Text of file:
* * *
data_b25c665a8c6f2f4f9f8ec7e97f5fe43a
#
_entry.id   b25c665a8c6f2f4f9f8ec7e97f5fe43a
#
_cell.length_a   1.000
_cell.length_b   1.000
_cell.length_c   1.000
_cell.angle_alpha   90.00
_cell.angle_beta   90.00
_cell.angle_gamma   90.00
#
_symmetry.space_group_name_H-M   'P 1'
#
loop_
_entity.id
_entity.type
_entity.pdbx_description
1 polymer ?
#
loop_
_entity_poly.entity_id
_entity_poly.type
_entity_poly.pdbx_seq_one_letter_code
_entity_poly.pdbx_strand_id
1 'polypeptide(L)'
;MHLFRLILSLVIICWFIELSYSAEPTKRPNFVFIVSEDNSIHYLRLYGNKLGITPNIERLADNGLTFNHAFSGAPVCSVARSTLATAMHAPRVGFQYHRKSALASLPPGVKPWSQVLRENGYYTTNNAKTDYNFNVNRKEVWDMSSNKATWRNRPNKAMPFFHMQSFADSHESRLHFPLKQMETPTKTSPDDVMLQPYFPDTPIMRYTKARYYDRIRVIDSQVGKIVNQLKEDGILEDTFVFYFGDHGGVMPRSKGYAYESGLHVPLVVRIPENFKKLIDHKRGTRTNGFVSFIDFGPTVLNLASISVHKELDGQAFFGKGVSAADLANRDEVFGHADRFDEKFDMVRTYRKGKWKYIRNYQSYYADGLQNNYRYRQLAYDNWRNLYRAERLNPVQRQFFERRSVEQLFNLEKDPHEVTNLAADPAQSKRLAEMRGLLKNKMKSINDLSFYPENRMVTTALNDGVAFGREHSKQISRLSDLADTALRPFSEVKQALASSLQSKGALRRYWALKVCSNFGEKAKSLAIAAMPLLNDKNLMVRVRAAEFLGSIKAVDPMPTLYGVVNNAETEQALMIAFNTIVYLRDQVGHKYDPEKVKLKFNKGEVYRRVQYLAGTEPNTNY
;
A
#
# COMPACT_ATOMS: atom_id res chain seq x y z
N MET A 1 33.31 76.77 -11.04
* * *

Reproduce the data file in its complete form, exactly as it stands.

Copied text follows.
data_b25c665a8c6f2f4f9f8ec7e97f5fe43a
#
_entry.id   b25c665a8c6f2f4f9f8ec7e97f5fe43a
#
_cell.length_a   1.000
_cell.length_b   1.000
_cell.length_c   1.000
_cell.angle_alpha   90.00
_cell.angle_beta   90.00
_cell.angle_gamma   90.00
#
_symmetry.space_group_name_H-M   'P 1'
#
loop_
_entity.id
_entity.type
_entity.pdbx_description
1 polymer ?
#
loop_
_entity_poly.entity_id
_entity_poly.type
_entity_poly.pdbx_seq_one_letter_code
_entity_poly.pdbx_strand_id
1 'polypeptide(L)'
;MHLFRLILSLVIICWFIELSYSAEPTKRPNFVFIVSEDNSIHYLRLYGNKLGITPNIERLADNGLTFNHAFSGAPVCSVARSTLATAMHAPRVGFQYHRKSALASLPPGVKPWSQVLRENGYYTTNNAKTDYNFNVNRKEVWDMSSNKATWRNRPNKAMPFFHMQSFADSHESRLHFPLKQMETPTKTSPDDVMLQPYFPDTPIMRYTKARYYDRIRVIDSQVGKIVNQLKEDGILEDTFVFYFGDHGGVMPRSKGYAYESGLHVPLVVRIPENFKKLIDHKRGTRTNGFVSFIDFGPTVLNLASISVHKELDGQAFFGKGVSAADLANRDEVFGHADRFDEKFDMVRTYRKGKWKYIRNYQSYYADGLQNNYRYRQLAYDNWRNLYRAERLNPVQRQFFERRSVEQLFNLEKDPHEVTNLAADPAQSKRLAEMRGLLKNKMKSINDLSFYPENRMVTTALNDGVAFGREHSKQISRLSDLADTALRPFSEVKQALASSLQSKGALRRYWALKVCSNFGEKAKSLAIAAMPLLNDKNLMVRVRAAEFLGSIKAVDPMPTLYGVVNNAETEQALMIAFNTIVYLRDQVGHKYDPEKVKLKFNKGEVYRRVQYLAGTEPNTNY
;
A
#
# COMPACT_ATOMS: atom_id res chain seq x y z
N MET A 1 33.31 76.77 -11.04